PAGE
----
The unity in diversity of Scripture, ' mirrors ' the unity in diversity in God
Now the first sense of Scripture is called the literal sense; and it is through the literal sense108 of Scripture that one comes to the spiritual sense of Scripture, just as our understanding of supernatural things naturally begins with our understanding of natural things109.
And what is meant by the literal sense is the natural power of words to signify things; and the 'thing' signified has to be understood in terms of the author's intention.110
But the authorship of Scripture is another mystery.
For 'God inspired the human authors of the sacred books'111.
Therefore, while the human authors are true authors112, it is necessary to recognise that the integrity of Scripture follows on the fact that it was 'God' who inspired the human authors.
Thus, it could be argued, the unity in diversity of the different meanings of Scripture is itself a manifestation of the unity in diversity that the Blessed Trinity is.
God is the 'archetypal form'113 of being
Now if Scripture expresses the unity in diversity in God, does all that exists as a created good express, on the one hand, an irreducible diversity, and on the other hand, a union in communion?
A theological argument for this could be that the diversity within the created order is irreducible, because the Son cannot be, as it were, reduced to the Father, and the Holy Spirit cannot be reduced to the Father or the Son.
Therefore, an irreducibility in the differences between things in the created order could be a trace of the irreducibility in the difference between the Father, the Son and the Holy Spirit.
In other words this could be a theological reason for the sign of irreducible differences in the created order.
But the irreducibility of one thing to another does not exclude communion; indeed, it could be said to be the necessary corollary of it.
For if difference was not irreducible then union would not be communion.
Secondly, whatever the nature of this irreducibility is, it obviously does not exclude the union necessary to communion.
Therefore the origin of this 'sign' in creation is rightly "located" in the definition of the relationship of one Person of the Blessed Trinity to another.
The first principle of being is therefore 'unity-in-diversity'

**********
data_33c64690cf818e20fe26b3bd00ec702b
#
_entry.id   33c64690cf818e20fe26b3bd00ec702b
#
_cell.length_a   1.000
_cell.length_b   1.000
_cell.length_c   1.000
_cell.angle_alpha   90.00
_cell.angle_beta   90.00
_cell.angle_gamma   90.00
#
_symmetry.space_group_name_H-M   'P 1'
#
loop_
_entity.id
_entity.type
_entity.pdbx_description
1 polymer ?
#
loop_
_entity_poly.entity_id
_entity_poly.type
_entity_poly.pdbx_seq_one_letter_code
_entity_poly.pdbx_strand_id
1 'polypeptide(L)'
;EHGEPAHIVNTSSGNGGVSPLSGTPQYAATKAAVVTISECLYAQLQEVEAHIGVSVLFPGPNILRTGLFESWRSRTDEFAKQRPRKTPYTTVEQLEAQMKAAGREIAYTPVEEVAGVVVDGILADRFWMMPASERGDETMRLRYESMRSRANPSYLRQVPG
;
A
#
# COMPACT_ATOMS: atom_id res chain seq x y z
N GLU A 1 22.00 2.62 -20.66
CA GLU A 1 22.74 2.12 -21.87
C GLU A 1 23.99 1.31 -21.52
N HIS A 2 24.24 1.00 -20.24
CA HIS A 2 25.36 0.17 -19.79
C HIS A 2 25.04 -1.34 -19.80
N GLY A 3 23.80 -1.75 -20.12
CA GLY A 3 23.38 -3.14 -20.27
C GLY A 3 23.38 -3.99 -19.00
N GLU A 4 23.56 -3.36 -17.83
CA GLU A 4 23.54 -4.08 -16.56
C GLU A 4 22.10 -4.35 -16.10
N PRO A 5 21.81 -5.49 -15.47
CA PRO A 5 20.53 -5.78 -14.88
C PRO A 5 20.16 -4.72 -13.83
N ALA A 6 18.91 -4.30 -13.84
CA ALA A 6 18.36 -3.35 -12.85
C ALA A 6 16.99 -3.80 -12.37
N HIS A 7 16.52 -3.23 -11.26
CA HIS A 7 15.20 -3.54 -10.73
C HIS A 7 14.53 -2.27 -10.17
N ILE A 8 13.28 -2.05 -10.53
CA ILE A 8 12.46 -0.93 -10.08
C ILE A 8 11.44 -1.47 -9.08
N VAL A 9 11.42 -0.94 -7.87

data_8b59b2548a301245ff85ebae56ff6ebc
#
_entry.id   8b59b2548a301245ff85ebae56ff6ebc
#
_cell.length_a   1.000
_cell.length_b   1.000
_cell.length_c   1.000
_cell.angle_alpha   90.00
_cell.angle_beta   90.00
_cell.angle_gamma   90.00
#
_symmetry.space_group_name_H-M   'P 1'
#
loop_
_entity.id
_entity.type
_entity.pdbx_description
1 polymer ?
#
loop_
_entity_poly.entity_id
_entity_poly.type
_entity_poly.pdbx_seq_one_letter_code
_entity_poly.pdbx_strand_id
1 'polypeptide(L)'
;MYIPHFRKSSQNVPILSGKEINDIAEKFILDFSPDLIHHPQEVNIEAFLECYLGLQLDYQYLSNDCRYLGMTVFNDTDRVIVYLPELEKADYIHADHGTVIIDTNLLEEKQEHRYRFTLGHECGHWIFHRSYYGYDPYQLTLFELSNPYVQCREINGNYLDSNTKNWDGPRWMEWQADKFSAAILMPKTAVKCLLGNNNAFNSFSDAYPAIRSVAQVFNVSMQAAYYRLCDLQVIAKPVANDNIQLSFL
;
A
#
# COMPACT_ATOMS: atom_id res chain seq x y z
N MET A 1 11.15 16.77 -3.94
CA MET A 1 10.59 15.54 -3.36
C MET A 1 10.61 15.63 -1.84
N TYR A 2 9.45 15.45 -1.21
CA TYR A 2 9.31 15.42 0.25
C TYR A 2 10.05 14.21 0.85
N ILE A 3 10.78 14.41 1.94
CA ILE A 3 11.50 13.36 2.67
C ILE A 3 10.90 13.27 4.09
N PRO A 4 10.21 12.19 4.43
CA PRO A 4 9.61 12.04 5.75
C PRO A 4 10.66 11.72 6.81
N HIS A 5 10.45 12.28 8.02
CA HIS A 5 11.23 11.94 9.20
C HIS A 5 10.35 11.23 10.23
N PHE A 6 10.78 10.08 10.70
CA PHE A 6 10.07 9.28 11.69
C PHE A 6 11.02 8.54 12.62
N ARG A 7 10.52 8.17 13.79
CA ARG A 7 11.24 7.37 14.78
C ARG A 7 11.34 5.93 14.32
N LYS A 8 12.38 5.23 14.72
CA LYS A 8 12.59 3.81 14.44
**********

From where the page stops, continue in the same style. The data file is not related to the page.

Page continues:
If the first principle of being is 'unity in diversity,' precisely because this is itself an irreducible expression of the Being which is irreducible, namely God, then being cannot be apprehended more clearly, more simply and more succinctly than this.
Secondly, if this is the first principle of Being, then unity and diversity will be fundamentally evident throughout everything that is.
Therefore the relation of language to thing is one of unity in diversity.
The connection of a word to a thing is as much an expression of the unity of creation as the difference between a word and a thing is an expression of the diversity within creation.
The relevance of all this to the question of defining the meaning of integrity is precisely this: the integrity of a thing is precisely the being of a thing considered from the point of view of its essential unity; but because the being of a thing is intrinsically a unity in diversity, the unity of a thing cannot be understood except in relation to the diversity which it unifies.
In other words, unity and diversity are mutually necessary and equally irreducible terms, just as reality cannot be reduced to either an undifferentiatedly single thing or an unrelated diversity of things precisely because creation manifests the Creator and the Creator is The Unity In Diversity.
||Cf, CCC, art 116, page 33.
||Cf. St. Thomas Aquinas, Summa Theologiae, a concise translation edited by Timothy McDermott, (London: Methuen, reprinted 1992), Pt 1, Qu 84, art 7, page 131.
||Cf Dei Verbum, art 11, page 757.
||CCC, art 106, page 31.
But this whole section is relevant: articles 101-141.
||CCC, art 110, page 32.
||I am indebted here to a phrase in an unpublished work by Fr. R. Conrad OP, Is one human person, or a community such as the family, the better image or model of the Holy Trinity?, May 1997, page 3: 'the Holy Trinity ... is the transcendent Exemplar of unity-in-diversity ...'